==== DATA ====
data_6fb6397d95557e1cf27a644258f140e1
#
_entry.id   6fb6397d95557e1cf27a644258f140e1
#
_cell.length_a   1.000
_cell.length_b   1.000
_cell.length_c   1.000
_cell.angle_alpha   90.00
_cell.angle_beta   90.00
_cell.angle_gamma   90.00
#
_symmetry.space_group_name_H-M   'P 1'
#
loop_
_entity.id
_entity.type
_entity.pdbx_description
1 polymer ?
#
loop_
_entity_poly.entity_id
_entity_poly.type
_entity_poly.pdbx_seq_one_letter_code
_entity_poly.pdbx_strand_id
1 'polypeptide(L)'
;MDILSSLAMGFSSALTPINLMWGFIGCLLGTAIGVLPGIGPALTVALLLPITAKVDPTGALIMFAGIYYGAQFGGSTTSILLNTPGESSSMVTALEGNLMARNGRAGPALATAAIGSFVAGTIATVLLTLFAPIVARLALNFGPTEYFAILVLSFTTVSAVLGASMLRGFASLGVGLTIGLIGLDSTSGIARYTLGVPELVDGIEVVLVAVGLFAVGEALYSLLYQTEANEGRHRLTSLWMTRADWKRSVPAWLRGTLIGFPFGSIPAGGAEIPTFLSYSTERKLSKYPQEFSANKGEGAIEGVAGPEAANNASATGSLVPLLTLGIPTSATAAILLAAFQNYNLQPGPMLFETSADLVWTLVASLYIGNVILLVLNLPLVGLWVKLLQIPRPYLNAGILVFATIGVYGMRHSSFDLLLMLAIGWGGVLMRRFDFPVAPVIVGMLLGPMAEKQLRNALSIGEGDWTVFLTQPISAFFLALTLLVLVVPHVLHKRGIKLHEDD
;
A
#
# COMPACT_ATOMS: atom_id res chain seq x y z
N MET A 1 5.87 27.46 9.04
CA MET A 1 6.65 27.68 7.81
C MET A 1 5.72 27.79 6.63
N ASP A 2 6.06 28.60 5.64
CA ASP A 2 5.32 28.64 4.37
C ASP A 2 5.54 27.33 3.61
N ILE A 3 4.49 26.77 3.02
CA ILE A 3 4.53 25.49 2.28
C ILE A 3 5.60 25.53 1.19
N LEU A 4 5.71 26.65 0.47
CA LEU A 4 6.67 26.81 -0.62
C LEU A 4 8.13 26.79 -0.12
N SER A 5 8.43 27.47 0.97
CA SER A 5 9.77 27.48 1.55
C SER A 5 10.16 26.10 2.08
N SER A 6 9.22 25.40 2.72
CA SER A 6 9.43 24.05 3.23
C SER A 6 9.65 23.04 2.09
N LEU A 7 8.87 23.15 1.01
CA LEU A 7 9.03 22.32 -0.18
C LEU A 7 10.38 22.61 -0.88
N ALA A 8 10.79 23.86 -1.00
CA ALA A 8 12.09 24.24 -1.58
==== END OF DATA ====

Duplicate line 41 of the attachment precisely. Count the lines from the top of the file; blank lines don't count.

CA LEU A 4 6.67 26.81 -0.62